Where I give a current description of a pub in this column, it is based on how it used to be, in expectation of it being the same when it came to reopen.
Firstly an apology. In this edition I was intending to cover the story of the Carlton Tavern but I’ve had to hold it over to the next edition because I ran out of time.
Coming and going. . .
Many existing pubs may be struggling but there are plenty of people who are looking to open new ones. A recent check of planning applications, something which our deputy regional director, Roy Tunstall, does regularly, has revealed that there are micropubs coming to E4, E5 and BR4 plus several other interesting proposals which we will keep under observation.
Brendan the Navigator (Upper Holloway): originally the Old Crown and after a spell as a lounge restaurant, this impressive locally listed corner site has reopened as a gastropub with an Irish influence. The new name is a salute to the eponymous medieval Irish saint who undertook an epic journey to the Isle of the Blessed while navigators, usually shortened to navvies, was the term used for those who built Britain’s canals; many navvies were Irish. The new management intend to return the pub to its traditional character. It will feature live, acoustic, traditional Irish music sessions and ‘proper’ Guinness.
East Hill (Wandsworth): this pub is operated by Young’s, who acquired the lease when they took over the Geronimo group. The freehold however is owned by the Wellington Pub Company whose associates, Wellesley Capital Investment, applied to Wandsworth Council for planning permission to convert the upper floors into eight separate flats. CAMRA’s South West London branch objected to the application, citing Policy HC7 of the 2021 London Plan. The application was however approved. The Council acknowledged Policy HC7 but preferred to rely on a precedent created by a previous case. The matter has been taken up with City Hall.
Gunners (Highbury): this pub, dating back to 1840, is a regular gathering point for supporters of Arsenal Football Club. Plans have been put forward to build a four storey extension at the rear, providing nine flats and a shop plus an extended basement area for live music. The current management told the local press that the development was necessary to preserve the pub but that it is not going to be ‘gentrified’ and that it will retain its Arsenal credentials. First thoughts are that there may be a problem over noise. This might also be a test of London Plan Policy D13, Agents of Change.
Hack & Hop (Fleet Street): further to the article on Portobello Brewery in the last edition (page 35), the City of London Corporation (CoLC) has confirmed to CAMRA’s London Regional Director, Geoff Strawbridge, that the Salisbury Square development will see the demolition of the Hack & Hop in Whitefriars Street, operated by Portobello Brewery. CoLC has also confirmed that an adjacent building will be ‘adapted to create a new characterful public house’. The curiosity here is that the Hack & Hop is not a listed building but its replacement is. The arrangement respects to the pub protection policy (HC7) included in the recently published London Plan and it is reassuring to know that ColC is applying these provisions. There is currently no word as to what will happen to the nearby Tipperary, as also featured in the last edition.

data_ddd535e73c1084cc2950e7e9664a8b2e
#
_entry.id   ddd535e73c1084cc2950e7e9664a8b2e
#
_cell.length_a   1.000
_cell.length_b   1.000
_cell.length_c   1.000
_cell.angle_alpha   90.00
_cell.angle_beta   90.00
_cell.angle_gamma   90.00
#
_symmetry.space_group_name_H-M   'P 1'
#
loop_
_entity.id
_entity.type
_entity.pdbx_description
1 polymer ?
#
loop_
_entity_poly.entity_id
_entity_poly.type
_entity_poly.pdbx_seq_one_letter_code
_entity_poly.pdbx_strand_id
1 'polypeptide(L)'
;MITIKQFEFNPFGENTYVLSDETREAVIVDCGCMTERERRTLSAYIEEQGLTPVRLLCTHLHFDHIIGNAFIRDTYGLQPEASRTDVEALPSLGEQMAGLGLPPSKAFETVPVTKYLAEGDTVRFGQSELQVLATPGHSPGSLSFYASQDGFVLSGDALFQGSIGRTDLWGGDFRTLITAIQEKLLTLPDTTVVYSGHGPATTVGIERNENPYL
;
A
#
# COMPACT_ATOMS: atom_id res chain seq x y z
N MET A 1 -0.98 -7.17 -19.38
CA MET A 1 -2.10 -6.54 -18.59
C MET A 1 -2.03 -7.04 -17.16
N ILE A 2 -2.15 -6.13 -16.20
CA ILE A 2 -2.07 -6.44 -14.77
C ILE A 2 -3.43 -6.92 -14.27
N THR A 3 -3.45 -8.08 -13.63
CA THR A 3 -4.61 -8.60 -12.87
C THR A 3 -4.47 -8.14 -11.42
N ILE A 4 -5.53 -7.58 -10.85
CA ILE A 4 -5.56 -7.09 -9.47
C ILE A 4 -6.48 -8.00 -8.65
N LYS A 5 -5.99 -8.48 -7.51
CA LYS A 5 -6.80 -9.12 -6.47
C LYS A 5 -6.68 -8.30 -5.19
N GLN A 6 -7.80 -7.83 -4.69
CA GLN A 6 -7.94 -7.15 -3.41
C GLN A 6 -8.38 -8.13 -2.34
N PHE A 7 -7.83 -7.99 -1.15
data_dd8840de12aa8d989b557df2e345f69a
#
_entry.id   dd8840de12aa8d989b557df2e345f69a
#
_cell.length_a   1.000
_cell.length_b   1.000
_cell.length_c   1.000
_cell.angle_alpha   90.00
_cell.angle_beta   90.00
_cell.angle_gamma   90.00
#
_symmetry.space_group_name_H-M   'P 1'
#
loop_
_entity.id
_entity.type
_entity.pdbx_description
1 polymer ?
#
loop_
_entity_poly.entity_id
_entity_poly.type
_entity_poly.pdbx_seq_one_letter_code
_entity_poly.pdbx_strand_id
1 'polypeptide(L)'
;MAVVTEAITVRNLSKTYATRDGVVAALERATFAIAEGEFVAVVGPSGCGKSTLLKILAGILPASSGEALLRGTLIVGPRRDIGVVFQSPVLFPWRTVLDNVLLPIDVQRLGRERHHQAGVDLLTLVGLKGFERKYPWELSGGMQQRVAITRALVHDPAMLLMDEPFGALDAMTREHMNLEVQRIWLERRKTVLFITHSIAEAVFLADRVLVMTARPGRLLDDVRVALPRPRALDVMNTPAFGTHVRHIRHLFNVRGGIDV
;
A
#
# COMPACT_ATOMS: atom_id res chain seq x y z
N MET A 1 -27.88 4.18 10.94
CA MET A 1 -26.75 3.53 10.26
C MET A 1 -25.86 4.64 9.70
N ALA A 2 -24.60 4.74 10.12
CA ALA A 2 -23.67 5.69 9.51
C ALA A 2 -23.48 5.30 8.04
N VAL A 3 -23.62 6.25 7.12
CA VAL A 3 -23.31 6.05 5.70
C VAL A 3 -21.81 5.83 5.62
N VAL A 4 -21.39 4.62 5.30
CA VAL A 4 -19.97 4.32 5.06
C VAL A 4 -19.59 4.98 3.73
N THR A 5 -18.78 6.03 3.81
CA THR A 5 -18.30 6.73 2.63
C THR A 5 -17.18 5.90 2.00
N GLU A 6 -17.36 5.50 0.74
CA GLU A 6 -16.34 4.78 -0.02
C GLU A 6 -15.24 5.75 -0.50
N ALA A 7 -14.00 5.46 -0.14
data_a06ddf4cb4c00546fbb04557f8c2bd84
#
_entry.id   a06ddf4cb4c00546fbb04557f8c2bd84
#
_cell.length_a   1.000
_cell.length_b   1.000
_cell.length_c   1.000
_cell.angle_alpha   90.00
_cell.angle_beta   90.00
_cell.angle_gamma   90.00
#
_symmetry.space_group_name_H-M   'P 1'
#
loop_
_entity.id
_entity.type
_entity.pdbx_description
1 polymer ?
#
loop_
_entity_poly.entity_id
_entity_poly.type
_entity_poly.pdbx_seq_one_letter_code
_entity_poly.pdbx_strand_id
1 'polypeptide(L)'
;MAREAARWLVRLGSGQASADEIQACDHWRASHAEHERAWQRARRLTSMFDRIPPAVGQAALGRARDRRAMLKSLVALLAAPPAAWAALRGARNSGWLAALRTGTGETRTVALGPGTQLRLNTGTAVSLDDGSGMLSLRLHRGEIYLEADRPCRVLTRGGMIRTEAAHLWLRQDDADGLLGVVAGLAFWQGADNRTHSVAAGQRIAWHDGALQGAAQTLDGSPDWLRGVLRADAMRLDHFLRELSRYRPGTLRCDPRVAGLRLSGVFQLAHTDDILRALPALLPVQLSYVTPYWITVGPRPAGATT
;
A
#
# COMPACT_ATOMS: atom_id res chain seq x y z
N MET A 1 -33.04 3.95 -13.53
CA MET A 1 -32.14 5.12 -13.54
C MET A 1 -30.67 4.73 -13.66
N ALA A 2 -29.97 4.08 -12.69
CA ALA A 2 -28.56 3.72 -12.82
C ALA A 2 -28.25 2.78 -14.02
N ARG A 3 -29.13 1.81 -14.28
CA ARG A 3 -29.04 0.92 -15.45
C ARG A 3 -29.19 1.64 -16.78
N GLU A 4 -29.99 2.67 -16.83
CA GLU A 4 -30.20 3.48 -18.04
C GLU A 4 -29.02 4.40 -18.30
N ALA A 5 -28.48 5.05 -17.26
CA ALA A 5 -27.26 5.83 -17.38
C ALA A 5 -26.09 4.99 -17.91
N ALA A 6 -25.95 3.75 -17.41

Harlesden Picture Palace (Harlesden): this site was used as a pub for some time, originally by Wetherspoon’s from 1993 as the Coliseum and then the Misty Moon. It was subsequently leased to Antic but closed in 2017. Wetherspoon’s then sold the freehold to Brent Council who plan to turn it into a community and cultural hub.
Hope and Anchor (Hammersmith): CAMRA’s Pub Heritage Bulletin for April reported that the pub, originally a Truman’s house and which closed in 2012, is now being advertised for rent as a film location. It has featured in at least one BBC drama. Although there is little chance of it being demolished because it forms part of a 1930s housing block, there is no sign of it reopening as a pub. At least, the interior is being preserved.
Montague Arms (Peckham): a local newspaper, the News Shopper (30 April), reported that the application to demolish the pub for redevelopment has been withdrawn. The plan was opposed by local councillors who said, “Telegraph Hill councillors are delighted that the application to demolish a valued pub has been withdrawn. We will fight for the pub. People need places to socialise after a terrible pandemic.”
Yorkshire Grey (Holborn): this prominent Grade II-listed pub once housed a microbrewery. The tenant has been a casualty of the pandemic. The tenant surrendered the keys to the owners, Stonegate, at the turn of the year, but the pub has now reopened as part of Stonegate’s Best City Pubs chain.
I thought that readers might appreciate some news of pubs outside London that they might know.
Anchor Inn (High Offley, Staffordshire): many boaters will know this classic canalside pub, which is on CAMRA’s National Inventory. Sadly, the landlady of fifty years, Olive Cliff, has passed away. Happily, her family, to whom we send our condolences, have confirmed that the pub will be reopening in due course.
Viper (Mill Green, Essex): planning and listed building applications have been submitted by the new owner covering works on the outbuildings and fencing, along with refurbishment of the interior, which was in need of work. The owner has made it clear that he will maintain the pub’s traditional character. There is a lot of work to do and so the pub will not be reopening for some time. With thanks to the Pub Heritage Bulletin as above.